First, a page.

Document Type : Full paper (Original article)
Goat Health Division, Central Institute for Research on Goats (CIRG), Makhdoom, Farah-281122, Mathura, Uttar Pradesh, India
Project Directorate on Animal Disease Monitoring and Surveillance (PD-ADMAS), Hebbal-560024, Bengaluru, Karnataka, India
MVSc in Veterinary Bacteriology, Aquatic Animal Health and Environment Division, Kakdwip Research Centre (KRC) of Central Institute of Brackish Water Aquaculture, Kakdwip-743347, South 24 Parganas, West Bengal, India
Division of Veterinary Parasitology, Navsari Agriculture University, Navsari-390450, Gujarat, India
In the present study, the therapeutic potential of bacteriophages virulent to Staphylococcus aureus associated with goat mastitis were isolated, identified and assessed. Staphylococcus aureus (host or indicator bacterium) was isolated from a goat suffering from clinical mastitis. Based on cultural, morphological, biochemical tests and amplification of S. aureus specific thermonuclease gene in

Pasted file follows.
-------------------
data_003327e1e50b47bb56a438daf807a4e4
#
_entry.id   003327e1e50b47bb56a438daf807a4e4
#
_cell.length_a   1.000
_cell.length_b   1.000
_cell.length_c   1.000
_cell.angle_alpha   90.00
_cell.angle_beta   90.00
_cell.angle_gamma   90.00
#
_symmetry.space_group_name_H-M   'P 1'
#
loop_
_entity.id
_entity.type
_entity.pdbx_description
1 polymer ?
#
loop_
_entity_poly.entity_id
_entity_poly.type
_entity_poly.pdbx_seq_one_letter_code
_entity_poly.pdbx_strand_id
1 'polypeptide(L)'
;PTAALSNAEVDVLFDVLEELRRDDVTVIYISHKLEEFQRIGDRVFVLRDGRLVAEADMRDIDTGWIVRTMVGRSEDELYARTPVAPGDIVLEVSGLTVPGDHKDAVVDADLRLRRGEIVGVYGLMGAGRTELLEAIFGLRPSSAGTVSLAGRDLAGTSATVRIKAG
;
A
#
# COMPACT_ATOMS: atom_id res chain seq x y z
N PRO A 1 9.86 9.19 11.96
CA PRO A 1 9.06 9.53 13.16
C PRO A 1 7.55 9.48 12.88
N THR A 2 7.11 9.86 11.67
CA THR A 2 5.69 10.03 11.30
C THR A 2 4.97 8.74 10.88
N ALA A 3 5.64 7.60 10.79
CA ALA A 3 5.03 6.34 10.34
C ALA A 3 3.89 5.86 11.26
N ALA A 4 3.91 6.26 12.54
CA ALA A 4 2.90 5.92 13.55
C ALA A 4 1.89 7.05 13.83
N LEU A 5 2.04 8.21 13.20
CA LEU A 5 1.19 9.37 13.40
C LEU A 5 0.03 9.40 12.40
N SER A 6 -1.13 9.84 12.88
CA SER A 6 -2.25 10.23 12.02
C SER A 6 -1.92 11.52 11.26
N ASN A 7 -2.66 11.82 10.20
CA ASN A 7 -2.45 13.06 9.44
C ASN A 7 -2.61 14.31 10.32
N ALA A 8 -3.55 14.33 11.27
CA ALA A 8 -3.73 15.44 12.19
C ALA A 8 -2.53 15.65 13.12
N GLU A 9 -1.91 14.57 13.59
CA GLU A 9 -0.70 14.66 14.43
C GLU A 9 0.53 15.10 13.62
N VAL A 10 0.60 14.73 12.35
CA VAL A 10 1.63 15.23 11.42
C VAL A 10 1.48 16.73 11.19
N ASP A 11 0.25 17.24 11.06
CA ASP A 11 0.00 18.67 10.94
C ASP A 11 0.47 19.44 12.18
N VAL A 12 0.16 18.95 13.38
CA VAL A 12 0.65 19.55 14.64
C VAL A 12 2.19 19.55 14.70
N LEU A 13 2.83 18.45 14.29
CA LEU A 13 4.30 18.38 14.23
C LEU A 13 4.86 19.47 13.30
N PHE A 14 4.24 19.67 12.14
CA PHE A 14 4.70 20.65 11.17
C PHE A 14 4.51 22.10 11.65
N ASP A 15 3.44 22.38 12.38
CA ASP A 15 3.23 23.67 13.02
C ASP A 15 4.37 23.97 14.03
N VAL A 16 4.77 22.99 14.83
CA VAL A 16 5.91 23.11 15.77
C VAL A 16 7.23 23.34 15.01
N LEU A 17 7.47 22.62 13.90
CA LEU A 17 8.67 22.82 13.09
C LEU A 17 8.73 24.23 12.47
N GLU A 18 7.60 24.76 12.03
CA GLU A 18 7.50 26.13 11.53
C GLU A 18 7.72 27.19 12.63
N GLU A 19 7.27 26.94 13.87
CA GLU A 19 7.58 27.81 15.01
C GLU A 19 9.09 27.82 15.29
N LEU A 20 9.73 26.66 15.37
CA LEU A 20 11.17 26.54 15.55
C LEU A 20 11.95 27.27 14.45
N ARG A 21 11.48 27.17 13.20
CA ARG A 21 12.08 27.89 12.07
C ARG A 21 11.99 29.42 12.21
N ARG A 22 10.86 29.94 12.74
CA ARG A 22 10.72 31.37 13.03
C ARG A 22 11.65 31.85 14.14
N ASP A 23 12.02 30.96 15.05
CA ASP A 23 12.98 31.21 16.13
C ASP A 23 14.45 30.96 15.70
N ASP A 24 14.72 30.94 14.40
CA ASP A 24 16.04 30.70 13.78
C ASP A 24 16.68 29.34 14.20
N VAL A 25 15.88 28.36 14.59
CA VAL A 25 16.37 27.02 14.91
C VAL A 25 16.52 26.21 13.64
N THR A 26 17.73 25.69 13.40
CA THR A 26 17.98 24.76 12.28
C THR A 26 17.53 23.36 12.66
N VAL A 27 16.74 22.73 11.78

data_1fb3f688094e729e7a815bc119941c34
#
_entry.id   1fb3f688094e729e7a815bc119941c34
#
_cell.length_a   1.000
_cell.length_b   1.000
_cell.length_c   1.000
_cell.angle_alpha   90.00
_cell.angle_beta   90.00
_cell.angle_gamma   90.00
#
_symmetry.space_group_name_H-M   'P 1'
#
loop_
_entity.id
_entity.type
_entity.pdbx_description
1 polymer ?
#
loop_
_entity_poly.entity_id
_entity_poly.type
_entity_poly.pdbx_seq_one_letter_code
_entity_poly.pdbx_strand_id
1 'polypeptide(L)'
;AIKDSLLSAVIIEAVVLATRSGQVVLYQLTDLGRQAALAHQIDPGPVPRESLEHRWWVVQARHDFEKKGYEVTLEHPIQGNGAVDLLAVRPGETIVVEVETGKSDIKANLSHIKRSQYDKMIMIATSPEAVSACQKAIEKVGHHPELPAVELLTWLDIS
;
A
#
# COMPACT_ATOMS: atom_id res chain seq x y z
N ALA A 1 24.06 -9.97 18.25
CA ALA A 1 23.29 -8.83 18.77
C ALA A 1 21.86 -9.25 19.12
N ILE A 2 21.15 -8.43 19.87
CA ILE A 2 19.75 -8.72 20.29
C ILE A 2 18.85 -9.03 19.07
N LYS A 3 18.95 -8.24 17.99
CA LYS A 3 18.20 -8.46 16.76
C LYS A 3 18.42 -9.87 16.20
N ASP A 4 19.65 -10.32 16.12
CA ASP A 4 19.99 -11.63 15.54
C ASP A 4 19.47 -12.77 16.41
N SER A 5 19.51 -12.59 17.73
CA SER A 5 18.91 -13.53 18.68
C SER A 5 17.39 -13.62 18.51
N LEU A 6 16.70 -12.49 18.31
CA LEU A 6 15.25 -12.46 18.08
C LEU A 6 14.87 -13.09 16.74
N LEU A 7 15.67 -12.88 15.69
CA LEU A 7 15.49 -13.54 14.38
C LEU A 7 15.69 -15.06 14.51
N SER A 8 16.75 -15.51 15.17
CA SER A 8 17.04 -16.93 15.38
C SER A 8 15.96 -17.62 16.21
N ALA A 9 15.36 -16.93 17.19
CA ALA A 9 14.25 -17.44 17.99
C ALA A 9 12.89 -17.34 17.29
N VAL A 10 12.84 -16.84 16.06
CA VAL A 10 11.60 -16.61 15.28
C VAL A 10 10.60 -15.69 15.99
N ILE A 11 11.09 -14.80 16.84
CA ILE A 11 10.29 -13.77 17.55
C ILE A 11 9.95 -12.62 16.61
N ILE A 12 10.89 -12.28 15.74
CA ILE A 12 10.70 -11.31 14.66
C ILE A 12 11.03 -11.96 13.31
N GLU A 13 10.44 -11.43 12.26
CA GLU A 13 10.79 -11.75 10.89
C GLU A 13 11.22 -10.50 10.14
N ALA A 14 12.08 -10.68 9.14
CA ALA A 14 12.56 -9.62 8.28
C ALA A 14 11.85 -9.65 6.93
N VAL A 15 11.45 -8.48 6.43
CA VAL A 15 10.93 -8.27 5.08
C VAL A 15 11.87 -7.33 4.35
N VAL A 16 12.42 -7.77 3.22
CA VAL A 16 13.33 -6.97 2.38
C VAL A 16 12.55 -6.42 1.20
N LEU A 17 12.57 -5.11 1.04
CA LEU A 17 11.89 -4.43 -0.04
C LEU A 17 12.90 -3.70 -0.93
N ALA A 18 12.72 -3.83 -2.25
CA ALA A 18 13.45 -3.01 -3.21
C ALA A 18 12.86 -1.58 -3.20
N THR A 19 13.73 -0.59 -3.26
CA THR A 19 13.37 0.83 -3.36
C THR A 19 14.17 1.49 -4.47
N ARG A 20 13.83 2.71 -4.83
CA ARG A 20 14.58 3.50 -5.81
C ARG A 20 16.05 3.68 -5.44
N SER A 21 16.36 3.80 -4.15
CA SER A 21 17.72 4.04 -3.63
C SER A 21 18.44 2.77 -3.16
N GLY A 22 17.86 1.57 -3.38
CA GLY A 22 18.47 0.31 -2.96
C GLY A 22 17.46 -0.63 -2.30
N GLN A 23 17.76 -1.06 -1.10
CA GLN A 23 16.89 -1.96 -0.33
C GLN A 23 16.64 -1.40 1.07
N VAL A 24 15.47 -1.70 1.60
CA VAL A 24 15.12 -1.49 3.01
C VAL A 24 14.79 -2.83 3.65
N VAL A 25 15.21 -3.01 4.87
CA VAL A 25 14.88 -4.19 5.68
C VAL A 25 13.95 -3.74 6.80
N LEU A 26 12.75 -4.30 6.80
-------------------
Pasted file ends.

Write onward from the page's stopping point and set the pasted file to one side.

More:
PCR, the identity of the organism was confirmed as S. aureus. Bacteriophages were isolated from soil and faecal samples (n=42) collected from different parts of the Mathura district in Uttar Pradesh (India), and their identity was confirmed by amplification of the bacteriophage-specific endolysin gene fragment in PCR. The thermal tolerance study revealed that all phage isolates were stable at 30 and 40°C with 100% lytic efficacy and their activities reduced to 62-80% at 50°C declining sharply at 60°C with less than 5%
efficacy. Likewise, at pH = 6.5 and 7.5, the survivability of all isolates was 100% which reduced to 70-79% and 84-91% at pH = 5.5 and 8.5, respectively. All isolates were stable up to 3 months at 37°C, and for 16 months at 4°C but the stability of their respective endolysins only lasted for 12-23 days at 37°C and 6 months at 4°C. Three of the bacteriophage isolates, S. aureus phage/CIRG/1, S. aureus phage/CIRG/4 and S. aureus phage/CIRG/5 exhibited lytic activity against over 80% of the staphylococcal isolates. The results of the present study provide insight for the use of lytic bacteriophages for therapeutic interventions against multi-drugresistant S. aureus inducing mastitis in goats.